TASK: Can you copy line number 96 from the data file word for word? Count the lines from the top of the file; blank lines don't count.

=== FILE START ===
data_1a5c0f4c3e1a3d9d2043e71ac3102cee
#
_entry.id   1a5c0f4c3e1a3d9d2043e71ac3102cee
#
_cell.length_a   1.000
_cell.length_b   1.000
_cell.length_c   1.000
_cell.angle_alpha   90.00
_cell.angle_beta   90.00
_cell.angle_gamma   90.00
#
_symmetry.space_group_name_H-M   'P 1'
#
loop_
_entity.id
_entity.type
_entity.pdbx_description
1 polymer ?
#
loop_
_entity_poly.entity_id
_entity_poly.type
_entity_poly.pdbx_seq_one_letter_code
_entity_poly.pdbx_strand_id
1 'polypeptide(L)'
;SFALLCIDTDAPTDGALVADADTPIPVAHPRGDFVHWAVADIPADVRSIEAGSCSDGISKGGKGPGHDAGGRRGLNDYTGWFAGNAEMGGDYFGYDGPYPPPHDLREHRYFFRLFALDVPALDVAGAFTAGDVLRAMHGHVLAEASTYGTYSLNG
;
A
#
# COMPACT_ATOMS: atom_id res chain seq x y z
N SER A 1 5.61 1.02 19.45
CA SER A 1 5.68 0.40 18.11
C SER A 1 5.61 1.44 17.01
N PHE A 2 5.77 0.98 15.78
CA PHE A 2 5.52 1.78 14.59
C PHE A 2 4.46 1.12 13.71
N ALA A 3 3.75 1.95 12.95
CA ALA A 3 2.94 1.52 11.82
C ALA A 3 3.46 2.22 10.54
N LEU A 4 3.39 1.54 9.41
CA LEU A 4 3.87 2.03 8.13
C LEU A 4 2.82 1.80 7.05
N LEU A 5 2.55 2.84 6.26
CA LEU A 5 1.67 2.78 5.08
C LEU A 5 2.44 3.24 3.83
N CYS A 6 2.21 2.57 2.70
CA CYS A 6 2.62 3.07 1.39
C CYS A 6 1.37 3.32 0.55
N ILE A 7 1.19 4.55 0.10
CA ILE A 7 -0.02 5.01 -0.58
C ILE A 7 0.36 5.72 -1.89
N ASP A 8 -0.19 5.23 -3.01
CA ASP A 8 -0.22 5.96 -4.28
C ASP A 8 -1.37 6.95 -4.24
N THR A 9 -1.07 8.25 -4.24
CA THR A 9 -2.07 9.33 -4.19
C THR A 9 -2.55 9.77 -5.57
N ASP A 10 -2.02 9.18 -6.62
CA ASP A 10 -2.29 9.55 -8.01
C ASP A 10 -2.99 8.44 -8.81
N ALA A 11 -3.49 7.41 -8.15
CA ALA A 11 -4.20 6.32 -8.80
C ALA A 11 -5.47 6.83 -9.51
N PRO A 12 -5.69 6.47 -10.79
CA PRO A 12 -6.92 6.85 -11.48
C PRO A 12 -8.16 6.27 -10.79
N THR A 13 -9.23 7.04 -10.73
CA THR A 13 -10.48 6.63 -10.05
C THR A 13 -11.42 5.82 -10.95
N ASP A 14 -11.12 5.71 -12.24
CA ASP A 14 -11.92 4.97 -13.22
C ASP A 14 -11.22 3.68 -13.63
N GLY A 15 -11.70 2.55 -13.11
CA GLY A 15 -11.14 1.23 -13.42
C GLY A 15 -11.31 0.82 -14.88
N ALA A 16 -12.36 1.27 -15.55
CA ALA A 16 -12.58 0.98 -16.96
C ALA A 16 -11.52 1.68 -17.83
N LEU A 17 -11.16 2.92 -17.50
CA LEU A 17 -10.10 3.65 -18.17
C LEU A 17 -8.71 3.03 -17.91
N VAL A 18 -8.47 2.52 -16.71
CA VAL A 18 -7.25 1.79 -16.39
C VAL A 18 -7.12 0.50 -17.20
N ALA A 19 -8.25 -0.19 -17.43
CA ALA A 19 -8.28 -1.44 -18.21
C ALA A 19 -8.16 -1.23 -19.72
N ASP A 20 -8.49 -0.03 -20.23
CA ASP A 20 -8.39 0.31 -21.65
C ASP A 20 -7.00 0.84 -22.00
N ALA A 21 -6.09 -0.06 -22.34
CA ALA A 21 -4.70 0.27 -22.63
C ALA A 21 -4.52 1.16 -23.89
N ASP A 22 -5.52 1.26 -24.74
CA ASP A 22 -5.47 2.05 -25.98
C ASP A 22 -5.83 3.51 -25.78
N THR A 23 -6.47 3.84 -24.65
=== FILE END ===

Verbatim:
C ASP A 22 -5.83 3.51 -25.78